The Spider-Man franchise hooks me for several reasons. First, there's Peter Parker, who's the most average of all the heroes I've encountered. He's constantly short for cash. He's trying to work his way through school. Everyone sees a geek when he's not in costume. He has girl troubles and job troubles. I identify with him far more than I identify with gods-on-Earth like Clark Kent or high-powered business people like Bruce Wayne or Tony Stark.
Second, there's a larger-than-life quality that at the same time seems highly real, as if it were real life polished, not real life exaggerated. I know this is not true (A man with intelligent robotic arms fused to his back? A man who can turn into sand?), and that Spider-Man has the same shiny, bright, unrealistic world as a lot of the comic franchises, but somehow it doesn't feel like it. I don't even think I suspend less disbelief for Spider-Man than I do for any of the other heroes I've discussed so far (or will discuss in the future). Perhaps it's that Spider-Man doesn't take itself seriously, where some other franchises do? I don't know.
My final reason for loving the series goes back to the first, in a way. I've never felt the stories to be about a superhero. They're about a guy who happens to be a superhero. There's little sense of "Look at me. Aren't I awesome? My CGI team rocks!"* There's a whole lot of "My life SUCKS. It would suck considerably less if I wasn't a superhero, but what can you do?" Peter even tries to quit. It doesn't work out. The movies are about Peter's life and Peter's problems, and how Spider-Man complicates them. Peter's life rarely intrudes into Spider-Man's in the same way.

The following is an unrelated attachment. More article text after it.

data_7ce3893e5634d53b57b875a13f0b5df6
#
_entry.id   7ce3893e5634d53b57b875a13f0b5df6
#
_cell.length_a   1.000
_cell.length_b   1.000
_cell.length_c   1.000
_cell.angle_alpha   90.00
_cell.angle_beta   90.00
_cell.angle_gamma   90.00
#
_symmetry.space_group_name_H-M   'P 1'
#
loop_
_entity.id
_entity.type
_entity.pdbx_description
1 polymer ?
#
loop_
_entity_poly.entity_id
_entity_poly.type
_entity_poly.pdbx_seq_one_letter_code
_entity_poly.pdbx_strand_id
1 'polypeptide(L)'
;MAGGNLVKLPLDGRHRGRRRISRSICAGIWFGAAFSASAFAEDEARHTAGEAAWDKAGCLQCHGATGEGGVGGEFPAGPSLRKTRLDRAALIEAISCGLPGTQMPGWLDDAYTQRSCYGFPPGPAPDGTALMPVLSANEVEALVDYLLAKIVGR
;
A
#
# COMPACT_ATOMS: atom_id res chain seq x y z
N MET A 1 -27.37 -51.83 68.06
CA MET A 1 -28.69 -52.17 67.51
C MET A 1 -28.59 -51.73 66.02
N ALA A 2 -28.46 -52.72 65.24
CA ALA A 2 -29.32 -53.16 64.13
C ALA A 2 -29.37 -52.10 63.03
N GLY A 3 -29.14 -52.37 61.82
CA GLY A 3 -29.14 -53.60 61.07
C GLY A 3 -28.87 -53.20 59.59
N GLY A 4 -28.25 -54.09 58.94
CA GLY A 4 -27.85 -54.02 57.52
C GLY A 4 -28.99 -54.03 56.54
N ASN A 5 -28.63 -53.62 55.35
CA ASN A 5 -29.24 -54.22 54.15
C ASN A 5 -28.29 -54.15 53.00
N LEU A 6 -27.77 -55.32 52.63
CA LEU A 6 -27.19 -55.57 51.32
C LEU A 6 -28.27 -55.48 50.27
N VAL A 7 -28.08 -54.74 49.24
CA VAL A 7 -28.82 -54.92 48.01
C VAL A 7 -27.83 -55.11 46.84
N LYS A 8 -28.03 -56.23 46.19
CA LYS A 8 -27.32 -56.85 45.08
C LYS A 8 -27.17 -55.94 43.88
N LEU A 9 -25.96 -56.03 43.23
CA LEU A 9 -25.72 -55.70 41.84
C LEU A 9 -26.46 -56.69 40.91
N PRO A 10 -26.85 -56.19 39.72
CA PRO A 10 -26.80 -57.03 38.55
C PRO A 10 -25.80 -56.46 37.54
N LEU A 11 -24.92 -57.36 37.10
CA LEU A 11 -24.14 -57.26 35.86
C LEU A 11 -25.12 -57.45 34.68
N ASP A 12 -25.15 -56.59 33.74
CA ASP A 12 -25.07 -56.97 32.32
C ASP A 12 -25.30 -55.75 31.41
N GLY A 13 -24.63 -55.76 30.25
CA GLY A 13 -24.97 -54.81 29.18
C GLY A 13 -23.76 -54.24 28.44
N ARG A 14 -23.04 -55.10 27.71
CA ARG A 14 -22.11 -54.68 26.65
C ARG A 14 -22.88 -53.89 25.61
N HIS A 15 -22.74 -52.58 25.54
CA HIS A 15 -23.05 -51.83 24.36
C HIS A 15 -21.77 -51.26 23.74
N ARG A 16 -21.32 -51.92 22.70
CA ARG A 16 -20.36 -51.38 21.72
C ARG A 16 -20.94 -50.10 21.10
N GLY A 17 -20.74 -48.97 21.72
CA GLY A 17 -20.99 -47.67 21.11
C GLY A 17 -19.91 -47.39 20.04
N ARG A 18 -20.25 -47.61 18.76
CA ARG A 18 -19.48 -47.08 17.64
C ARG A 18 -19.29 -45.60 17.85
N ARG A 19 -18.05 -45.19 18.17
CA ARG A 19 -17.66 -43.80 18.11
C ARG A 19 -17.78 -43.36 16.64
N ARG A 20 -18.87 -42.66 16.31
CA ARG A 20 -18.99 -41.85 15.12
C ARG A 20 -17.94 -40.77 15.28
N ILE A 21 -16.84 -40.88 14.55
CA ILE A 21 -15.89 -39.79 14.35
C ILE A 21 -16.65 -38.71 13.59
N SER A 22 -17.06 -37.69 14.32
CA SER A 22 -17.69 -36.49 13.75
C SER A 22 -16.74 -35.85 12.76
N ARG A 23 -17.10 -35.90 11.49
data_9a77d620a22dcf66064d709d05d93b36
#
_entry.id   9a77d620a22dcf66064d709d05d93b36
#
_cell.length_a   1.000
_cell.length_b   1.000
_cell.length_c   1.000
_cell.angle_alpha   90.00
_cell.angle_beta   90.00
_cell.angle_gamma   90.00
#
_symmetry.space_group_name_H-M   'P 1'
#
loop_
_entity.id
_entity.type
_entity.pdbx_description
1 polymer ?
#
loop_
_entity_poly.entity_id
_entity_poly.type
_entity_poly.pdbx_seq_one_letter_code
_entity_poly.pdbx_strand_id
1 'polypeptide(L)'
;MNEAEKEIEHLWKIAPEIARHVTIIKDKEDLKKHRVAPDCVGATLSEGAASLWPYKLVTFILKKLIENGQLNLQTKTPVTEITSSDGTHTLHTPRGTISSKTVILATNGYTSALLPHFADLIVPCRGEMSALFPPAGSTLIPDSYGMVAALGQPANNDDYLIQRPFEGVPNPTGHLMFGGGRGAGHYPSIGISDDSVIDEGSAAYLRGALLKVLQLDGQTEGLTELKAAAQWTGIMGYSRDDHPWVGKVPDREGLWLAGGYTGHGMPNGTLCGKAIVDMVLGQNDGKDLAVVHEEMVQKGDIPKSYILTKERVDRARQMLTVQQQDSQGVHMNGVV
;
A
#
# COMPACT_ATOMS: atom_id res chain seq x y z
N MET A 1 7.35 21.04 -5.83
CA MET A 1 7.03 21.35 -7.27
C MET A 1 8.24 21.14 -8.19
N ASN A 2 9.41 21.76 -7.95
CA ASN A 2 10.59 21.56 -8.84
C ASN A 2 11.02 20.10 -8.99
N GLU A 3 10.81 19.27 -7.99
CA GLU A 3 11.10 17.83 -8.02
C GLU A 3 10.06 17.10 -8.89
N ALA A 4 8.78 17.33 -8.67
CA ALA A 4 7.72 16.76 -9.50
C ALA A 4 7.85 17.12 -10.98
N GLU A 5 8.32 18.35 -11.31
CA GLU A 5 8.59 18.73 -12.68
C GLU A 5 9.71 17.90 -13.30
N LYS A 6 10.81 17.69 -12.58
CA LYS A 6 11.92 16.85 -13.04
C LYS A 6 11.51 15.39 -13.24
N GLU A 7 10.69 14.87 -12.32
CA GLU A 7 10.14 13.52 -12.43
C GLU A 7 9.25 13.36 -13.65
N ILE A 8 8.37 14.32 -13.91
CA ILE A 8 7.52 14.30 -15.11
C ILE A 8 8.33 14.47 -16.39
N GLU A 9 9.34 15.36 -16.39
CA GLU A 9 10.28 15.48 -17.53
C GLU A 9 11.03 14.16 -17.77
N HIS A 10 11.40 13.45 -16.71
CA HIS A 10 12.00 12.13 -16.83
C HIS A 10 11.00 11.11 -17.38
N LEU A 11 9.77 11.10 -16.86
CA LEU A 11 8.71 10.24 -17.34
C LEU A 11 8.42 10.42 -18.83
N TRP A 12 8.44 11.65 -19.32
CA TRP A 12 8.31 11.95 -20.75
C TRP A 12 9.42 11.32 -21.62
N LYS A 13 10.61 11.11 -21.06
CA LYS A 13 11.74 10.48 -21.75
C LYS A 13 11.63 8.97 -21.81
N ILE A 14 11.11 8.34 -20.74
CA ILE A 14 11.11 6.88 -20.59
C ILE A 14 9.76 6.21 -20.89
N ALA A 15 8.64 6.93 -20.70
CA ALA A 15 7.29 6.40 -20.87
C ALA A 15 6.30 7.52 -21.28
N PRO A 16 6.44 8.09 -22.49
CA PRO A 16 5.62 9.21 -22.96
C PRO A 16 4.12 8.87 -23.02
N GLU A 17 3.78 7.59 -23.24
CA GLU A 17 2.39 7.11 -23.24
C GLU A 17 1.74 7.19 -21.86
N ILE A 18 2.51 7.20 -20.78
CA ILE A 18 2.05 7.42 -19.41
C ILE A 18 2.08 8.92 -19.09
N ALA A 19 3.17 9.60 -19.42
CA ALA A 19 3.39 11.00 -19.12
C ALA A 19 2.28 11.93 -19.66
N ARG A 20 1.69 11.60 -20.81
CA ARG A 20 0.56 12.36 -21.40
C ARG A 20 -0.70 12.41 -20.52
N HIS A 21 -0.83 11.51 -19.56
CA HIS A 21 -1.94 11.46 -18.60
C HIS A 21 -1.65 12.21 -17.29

Detailing these points has made me realize two things.
- The first superhero comic I pick up this year will likely be an Ultimate Spider-Man (if it's not Bendis's Powers).
- The stuff I love about the Spider-Man films has found its way into my WIP. In a general sense, of course. It's about a guy who happens to be a superhero, and he's kind of a dork, and it's realistic but with kooky details.
Tobey Maguire will always be my Spider-Man, I think, even when I read the comics. He was my first encounter with the character, after all, and I've watched the movies enough times to ingrain him in my memory. But that won't stop me from watching next summer's reboot, just to see what they do with the story and if Garfield's any good in the role. And, like I just mentioned, it won't stop me from picking up the comics, either. The movies as a gateway? Wasn't that the plan?
* Except when applied to the villains. They love their grand-standing, those villains.